We generated OPCs from hiPSCs,8 and analyzed cultures at day 64, comprised of ~50% O4+ late OPCs (15% O4+/MBP+ mature oligodendrocytes) as well as ~15% astrocytes and ~20% neurons (Figure 2h). Expression of deleted exons 14–15 was significantly decreased in both the SZ Daughter+/− (P<0.0001) and the unaffected carrier Father+/− (P<0.0001) relative to one unrelated control (Figure 2i). Here too, the SZ Daughter+/− expressed predominantly the mutant allele, whereas the unaffected carrier Father+/− expressed primarily the wild-type allele (Figure 2j).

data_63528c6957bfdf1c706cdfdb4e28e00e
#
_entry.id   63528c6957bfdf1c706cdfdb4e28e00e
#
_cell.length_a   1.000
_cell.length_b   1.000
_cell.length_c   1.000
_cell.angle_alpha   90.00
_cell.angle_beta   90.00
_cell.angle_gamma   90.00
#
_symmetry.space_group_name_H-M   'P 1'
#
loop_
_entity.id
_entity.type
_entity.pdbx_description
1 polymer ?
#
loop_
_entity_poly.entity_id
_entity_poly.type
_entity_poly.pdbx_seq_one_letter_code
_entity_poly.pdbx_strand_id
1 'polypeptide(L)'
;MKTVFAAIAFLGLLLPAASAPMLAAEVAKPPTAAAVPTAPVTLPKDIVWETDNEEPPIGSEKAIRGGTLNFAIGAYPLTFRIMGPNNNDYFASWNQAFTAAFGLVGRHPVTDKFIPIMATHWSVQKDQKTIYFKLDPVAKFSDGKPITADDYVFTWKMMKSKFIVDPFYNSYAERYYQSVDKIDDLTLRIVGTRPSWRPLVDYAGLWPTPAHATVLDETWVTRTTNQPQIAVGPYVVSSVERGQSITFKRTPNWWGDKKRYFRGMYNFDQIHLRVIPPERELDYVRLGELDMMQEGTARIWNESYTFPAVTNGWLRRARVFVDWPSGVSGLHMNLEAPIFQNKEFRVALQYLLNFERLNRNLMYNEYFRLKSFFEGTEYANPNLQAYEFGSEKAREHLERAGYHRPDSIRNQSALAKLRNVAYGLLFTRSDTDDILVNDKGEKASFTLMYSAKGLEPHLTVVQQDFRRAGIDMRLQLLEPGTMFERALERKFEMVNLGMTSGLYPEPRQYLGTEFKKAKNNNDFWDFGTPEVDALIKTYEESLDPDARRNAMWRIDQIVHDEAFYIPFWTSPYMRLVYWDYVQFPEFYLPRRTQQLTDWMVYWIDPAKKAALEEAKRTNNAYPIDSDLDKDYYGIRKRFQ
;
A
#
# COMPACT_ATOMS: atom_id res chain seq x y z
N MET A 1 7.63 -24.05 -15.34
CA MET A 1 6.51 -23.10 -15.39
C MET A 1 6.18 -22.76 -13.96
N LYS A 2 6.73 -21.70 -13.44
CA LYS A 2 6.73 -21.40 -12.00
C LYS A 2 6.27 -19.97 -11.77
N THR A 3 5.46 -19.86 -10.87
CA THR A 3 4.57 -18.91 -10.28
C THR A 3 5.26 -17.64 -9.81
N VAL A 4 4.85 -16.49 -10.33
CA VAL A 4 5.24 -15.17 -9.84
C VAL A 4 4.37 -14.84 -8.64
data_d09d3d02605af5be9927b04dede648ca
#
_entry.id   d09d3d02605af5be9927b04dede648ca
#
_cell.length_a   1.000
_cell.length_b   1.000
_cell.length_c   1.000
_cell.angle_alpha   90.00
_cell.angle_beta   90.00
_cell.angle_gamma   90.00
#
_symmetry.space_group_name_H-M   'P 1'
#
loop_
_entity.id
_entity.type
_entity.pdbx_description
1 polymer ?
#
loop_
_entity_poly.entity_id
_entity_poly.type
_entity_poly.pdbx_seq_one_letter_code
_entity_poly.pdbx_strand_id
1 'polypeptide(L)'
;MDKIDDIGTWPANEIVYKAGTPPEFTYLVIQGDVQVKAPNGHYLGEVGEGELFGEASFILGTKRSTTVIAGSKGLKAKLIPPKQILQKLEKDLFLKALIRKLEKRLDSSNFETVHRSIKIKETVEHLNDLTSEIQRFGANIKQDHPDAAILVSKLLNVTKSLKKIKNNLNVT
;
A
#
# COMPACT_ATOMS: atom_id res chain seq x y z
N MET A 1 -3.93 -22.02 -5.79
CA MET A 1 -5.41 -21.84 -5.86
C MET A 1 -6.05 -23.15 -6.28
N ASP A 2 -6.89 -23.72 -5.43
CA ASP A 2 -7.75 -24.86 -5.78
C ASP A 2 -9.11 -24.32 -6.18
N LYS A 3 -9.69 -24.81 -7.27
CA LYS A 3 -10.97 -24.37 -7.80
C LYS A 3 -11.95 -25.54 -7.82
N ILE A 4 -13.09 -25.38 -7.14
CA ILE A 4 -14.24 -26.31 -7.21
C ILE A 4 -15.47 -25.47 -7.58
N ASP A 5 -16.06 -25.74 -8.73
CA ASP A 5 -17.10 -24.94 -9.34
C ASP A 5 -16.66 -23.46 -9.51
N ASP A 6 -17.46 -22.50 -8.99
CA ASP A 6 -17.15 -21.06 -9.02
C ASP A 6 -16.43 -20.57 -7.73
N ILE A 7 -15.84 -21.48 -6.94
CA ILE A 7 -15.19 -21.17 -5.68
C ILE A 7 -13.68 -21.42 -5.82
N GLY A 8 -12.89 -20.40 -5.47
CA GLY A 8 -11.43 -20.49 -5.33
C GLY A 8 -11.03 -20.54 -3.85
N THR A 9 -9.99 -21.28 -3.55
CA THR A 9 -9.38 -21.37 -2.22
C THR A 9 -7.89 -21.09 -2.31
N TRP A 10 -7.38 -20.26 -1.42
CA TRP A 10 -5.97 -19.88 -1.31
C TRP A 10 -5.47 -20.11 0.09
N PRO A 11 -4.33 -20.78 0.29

Neural migration can be quantified using a neurosphere migration assay, which measures radial migration of NPCs outward from a central neurosphere; aberrantly reduced migration correlates with a SZ diagnosis.5 The SZ Daughter+/− had significantly decreased migration (255.6±55.3 μm) relative to five controls (512.0±111.2 μm) (P=0.0004) (Figure 2k and l); neither the unaffected carrier Father+/− (551.5±56.1 μm) nor the non-carrier Mother+/+ (650.4±132.6 μm) showed aberrant migration. Migration and expression of exon 2–3 (P=0.3779) were not significantly correlated, but migration and expression of exons 14–15 (r=0.6959, P=0.0083) and exons 23–24 (r=−0.8230, P=0.003) were significantly correlated (Figure 2m). Finally, both preferential expression of the deleted CNTNAP2 allele (Figure 2g,j) and significantly reduced neural migration (Figure 2k,l) occurred only in the SZ Daughter+/−.